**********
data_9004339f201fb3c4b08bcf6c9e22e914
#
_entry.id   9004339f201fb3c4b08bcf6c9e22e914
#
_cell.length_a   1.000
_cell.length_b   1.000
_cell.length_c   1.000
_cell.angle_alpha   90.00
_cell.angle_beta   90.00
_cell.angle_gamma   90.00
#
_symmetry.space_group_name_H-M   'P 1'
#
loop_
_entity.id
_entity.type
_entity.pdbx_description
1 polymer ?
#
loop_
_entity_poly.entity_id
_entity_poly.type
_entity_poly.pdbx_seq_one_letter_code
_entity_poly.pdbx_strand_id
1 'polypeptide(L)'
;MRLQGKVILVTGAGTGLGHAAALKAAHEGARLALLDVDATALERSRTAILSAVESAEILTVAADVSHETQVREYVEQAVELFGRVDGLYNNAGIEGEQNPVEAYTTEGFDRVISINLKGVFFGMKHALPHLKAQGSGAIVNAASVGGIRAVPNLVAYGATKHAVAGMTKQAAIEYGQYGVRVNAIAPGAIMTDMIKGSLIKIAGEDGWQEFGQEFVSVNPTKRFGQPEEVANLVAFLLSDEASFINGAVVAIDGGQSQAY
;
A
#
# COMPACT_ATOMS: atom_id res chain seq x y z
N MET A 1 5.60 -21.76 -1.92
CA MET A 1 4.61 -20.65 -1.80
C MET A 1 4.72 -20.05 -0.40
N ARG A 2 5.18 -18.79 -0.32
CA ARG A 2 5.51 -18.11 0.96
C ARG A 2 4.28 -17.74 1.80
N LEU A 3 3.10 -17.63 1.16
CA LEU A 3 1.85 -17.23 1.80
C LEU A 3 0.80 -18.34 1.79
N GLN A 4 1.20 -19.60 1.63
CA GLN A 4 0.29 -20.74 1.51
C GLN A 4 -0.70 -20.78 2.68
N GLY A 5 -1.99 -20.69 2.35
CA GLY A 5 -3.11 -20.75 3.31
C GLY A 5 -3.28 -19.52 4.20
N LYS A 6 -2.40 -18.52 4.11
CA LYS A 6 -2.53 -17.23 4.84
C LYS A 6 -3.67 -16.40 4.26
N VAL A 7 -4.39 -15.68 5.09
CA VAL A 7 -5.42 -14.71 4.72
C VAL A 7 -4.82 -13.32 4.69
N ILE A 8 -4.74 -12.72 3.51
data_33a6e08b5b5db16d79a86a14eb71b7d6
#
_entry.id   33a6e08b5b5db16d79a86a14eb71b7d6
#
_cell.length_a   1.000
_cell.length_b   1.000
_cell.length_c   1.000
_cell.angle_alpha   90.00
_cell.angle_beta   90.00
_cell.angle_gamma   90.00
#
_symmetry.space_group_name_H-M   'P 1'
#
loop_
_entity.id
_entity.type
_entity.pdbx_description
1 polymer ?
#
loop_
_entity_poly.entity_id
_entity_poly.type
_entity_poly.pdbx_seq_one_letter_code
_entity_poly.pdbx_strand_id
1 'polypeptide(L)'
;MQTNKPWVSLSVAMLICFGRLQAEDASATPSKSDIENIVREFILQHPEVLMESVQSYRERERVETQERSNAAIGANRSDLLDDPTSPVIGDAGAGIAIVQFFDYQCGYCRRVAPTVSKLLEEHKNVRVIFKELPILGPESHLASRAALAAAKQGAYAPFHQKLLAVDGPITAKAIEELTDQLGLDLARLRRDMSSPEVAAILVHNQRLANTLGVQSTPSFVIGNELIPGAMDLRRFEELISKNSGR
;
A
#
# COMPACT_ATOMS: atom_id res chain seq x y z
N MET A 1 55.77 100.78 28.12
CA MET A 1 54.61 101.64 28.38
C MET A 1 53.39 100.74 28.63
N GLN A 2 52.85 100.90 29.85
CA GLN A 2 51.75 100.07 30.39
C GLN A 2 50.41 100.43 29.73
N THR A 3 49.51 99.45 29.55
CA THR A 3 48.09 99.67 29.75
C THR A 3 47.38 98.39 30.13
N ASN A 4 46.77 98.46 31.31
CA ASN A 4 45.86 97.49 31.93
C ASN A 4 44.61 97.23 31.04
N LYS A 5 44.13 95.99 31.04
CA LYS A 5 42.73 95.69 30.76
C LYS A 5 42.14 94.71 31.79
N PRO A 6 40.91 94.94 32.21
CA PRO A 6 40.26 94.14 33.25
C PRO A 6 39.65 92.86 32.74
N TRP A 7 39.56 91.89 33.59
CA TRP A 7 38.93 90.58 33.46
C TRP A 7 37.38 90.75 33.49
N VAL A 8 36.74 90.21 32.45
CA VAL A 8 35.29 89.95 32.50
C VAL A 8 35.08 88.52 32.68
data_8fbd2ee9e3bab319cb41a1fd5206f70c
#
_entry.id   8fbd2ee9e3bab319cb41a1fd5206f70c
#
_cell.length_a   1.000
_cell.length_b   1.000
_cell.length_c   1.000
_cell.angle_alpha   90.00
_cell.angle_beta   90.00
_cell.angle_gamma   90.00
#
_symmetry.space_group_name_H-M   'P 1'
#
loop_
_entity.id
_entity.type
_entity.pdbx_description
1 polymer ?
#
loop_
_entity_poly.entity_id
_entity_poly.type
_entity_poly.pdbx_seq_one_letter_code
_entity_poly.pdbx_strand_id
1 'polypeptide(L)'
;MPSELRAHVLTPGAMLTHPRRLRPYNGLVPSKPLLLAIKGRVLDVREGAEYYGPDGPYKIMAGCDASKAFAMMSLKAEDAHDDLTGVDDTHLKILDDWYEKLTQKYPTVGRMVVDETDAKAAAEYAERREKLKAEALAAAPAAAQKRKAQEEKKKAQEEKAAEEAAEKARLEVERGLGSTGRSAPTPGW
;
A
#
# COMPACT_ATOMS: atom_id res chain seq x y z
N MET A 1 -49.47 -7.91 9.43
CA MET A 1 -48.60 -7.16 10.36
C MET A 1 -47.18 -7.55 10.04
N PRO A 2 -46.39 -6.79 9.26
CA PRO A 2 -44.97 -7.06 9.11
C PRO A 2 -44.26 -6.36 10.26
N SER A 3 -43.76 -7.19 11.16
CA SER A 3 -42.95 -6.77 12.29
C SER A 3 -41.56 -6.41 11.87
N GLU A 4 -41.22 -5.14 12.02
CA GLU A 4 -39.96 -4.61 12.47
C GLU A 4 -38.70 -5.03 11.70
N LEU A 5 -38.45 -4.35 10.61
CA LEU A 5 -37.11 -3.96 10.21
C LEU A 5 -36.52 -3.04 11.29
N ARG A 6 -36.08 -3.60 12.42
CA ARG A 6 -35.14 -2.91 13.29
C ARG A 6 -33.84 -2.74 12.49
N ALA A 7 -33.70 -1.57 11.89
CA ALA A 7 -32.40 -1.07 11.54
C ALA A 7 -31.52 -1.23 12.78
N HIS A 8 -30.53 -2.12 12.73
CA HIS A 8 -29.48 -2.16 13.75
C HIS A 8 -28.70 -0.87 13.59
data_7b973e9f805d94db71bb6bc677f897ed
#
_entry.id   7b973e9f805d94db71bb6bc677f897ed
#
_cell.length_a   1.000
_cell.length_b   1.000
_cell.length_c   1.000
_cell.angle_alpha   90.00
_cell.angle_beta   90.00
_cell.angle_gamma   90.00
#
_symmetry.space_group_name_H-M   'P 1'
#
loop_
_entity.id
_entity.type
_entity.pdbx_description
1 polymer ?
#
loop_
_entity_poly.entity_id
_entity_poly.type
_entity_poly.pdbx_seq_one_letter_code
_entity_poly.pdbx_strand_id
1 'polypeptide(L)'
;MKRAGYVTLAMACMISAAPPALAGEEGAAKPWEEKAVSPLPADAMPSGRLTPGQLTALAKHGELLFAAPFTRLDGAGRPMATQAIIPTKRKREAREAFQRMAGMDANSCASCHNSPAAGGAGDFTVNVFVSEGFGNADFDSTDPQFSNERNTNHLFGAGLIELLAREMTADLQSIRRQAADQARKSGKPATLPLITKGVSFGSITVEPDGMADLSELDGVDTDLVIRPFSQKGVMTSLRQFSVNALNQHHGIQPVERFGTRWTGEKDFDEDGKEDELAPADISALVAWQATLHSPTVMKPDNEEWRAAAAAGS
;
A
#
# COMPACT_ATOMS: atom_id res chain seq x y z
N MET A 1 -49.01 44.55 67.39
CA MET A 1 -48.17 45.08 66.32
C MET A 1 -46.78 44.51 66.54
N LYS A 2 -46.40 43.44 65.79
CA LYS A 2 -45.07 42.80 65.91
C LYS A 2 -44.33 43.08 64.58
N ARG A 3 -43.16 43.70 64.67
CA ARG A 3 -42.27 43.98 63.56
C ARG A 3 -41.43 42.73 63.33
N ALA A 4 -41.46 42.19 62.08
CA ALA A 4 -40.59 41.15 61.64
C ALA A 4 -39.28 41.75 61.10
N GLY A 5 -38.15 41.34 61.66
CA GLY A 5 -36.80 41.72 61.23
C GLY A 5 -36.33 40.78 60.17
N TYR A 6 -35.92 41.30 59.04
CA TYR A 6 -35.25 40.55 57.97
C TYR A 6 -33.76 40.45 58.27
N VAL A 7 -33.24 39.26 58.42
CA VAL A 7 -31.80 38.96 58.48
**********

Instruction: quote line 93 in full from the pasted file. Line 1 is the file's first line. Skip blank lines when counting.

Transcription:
CA ASN A 4 45.86 97.49 31.93